The study programme
of Conservation and Restoration prepares students for an academic conservator’s continually changing and expanding field of
The study programme objective is to enable students to independently carry out measures for examining,
conserving and restoring art and cultural goods in line with the appropriate standards of professional ethics. To achieve
this, the knowledge of current methods of prevention and preservation form the basis of the programme. At the same time, students
will receive guidance in the pursuit of scientific conservation research and interdisciplinary cooperation with other specialist
The study programme will convey the internationally recognised quality criteria for the development of long-term
and sustainable preservation strategies. The knowledge imparted will be based on conservation sciences, natural sciences and
the humanities. During the course of the programme both theoretical and practical contents are treated as equally important
and are set up to mesh with each other. Individual emphasis on certain topics will be enabled depending on the programme framework.
On top of that, international cooperation activities and projects will serve to expand professional skills.
of the programme distinguish themselves by their responsible handling of art and cultural goods and a methodically structured
approach in their work. They are able to argue the strategies they have developed, as well as react flexibly to the highly
diverse requirements of their field of activity.
Study routeThe diploma degree programme of Conservation
and Restoration is arranged in two study segments.
The first segment encompasses two semesters and represents an
introduction into general conservation-restoration practices, where the teaching covers all specialised areas of the programme.
From the very beginning of the programme, students handle original items in the workshops (Central Artistic Subject – ZKF
– Conservation-Restoration Practice) and encounter various conservation and restoration tasks. The theoretical courses of
the first segment convey basic knowledge from natural sciences, materials science and art history across the specialist areas.
The second study segment (in the chosen specialist area) continues as in-depth theoretical and practical knowledge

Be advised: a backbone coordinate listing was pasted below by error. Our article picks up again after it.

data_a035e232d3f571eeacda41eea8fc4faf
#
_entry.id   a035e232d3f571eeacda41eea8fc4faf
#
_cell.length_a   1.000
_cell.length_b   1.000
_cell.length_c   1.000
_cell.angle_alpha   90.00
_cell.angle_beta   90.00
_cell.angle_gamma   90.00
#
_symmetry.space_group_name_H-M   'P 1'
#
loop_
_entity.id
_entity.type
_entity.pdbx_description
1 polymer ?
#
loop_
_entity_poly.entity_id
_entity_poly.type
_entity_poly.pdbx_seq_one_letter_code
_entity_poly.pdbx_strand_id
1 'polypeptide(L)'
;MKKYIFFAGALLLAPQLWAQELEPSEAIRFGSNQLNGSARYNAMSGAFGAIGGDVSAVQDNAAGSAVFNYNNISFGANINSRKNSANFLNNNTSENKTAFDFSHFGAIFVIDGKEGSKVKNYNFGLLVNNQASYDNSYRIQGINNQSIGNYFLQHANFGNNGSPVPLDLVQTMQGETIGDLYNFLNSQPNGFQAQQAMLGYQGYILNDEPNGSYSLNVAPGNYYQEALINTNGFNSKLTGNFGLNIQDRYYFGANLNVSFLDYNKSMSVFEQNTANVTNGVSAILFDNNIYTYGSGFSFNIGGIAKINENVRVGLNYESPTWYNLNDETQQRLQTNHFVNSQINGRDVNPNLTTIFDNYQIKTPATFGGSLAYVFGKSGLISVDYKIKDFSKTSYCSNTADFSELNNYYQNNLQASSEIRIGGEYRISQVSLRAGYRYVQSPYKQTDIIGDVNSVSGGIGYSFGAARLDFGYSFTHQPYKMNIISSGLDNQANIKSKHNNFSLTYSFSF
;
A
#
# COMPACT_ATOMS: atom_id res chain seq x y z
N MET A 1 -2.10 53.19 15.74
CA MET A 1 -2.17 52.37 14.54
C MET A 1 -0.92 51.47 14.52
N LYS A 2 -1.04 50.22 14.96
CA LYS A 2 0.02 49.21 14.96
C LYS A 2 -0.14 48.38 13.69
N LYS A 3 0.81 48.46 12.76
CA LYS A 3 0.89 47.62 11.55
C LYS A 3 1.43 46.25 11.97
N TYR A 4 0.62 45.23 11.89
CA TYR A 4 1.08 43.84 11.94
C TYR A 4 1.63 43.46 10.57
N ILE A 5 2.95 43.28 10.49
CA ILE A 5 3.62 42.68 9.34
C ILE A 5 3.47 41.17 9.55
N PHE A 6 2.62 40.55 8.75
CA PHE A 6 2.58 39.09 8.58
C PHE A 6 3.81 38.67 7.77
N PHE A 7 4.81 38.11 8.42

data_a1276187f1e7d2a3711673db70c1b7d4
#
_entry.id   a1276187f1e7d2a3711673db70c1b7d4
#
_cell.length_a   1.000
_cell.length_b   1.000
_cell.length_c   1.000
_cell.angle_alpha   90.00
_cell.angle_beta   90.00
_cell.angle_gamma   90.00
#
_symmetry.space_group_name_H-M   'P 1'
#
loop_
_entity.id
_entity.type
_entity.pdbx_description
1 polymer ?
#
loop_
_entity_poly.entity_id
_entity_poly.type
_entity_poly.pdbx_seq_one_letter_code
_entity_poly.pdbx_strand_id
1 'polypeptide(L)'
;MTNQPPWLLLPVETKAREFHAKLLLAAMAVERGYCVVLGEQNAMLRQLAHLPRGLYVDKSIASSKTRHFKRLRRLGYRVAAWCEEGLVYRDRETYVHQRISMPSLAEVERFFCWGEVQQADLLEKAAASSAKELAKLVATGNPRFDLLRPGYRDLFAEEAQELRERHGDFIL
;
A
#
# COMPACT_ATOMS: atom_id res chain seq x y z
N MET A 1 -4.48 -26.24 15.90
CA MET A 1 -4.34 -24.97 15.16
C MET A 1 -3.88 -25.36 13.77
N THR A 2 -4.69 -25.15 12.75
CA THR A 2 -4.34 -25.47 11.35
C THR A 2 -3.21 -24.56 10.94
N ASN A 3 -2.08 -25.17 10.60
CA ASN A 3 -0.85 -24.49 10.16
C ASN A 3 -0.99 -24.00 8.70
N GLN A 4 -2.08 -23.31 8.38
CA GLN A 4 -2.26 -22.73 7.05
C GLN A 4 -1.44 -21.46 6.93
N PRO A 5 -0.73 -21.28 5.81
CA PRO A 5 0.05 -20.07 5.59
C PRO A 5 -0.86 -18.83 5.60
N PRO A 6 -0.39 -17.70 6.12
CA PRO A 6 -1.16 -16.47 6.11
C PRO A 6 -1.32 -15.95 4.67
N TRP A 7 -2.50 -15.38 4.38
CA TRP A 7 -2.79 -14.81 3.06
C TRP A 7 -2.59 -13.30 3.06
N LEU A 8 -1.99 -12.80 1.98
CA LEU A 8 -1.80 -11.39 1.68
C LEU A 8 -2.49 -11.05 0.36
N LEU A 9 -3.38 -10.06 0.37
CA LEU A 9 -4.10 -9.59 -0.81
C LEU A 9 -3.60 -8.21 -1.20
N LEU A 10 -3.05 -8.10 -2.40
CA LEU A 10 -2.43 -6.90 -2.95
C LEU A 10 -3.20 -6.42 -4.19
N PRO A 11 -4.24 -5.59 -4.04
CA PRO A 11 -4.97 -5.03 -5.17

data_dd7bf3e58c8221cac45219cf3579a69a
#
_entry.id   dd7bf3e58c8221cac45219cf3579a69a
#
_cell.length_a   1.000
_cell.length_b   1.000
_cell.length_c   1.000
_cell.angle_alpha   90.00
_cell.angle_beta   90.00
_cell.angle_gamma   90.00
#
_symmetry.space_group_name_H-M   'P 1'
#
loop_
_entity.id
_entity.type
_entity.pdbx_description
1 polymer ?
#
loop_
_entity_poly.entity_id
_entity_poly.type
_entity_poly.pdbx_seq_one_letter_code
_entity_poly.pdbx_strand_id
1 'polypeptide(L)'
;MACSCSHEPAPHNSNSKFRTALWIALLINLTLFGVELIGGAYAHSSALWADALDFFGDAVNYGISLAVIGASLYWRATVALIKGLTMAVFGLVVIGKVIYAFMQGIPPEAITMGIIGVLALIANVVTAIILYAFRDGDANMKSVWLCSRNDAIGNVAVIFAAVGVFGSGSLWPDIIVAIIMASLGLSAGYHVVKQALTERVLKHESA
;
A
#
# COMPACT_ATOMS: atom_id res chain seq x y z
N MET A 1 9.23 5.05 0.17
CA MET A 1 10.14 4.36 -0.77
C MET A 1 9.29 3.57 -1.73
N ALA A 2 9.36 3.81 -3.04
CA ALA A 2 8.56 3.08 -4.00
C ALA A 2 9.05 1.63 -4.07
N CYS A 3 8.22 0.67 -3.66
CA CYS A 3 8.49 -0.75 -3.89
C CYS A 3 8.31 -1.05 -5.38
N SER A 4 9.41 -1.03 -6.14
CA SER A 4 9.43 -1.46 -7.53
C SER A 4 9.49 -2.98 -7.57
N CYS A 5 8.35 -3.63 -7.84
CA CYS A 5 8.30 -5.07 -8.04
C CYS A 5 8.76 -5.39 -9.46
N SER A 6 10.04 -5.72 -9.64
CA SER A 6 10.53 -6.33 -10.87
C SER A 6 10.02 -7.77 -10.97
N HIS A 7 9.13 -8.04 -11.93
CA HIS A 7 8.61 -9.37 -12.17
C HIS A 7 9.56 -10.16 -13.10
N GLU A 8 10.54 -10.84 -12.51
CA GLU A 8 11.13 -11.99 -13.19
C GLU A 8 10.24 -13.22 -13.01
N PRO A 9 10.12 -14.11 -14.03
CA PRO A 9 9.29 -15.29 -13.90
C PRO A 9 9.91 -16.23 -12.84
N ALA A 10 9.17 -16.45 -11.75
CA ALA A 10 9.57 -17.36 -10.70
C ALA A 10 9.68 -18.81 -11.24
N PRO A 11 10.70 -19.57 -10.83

in conservation, materials, and humanities. Contents from preventative conservation as well as dealing with (historical) production
and processing techniques supplement the study programme. Students may undertake an exchange or internship semester in a domestic
or foreign institution during the second study segment. Also, students will be included in national and international research
and restoration projects.
The fifth and final year is dedicated to the diploma thesis in which students are tasked
to resolve a complex conservation-restoration issue in its entirety as independently as possible.
of theory and practice is a significant aspect of the study programme. In addition to the ongoing training in conservation-restoration
methods, current trends in conservation sciences are addressed and the appropriate knowledge imparted.
of the graduatesThe conservator accepts responsibility for the inspection, conservation- restoration work of the cultural
good, as well as the documenting and carrying out of all procedures. The academic conservator must be able to recognise, analyse
and document complex restoration issues in their entirety and carry out interventions based on an up-to-date standard of knowledge.
Conservation will always require interdisciplinary collaboration.
Graduates may either work in museum contexts,
increasingly in the field of preventative conservation, or the preservation of historic buildings and monuments. Their position
is equal to academics of neighbouring disciplines and will involve interdisciplinary exchange.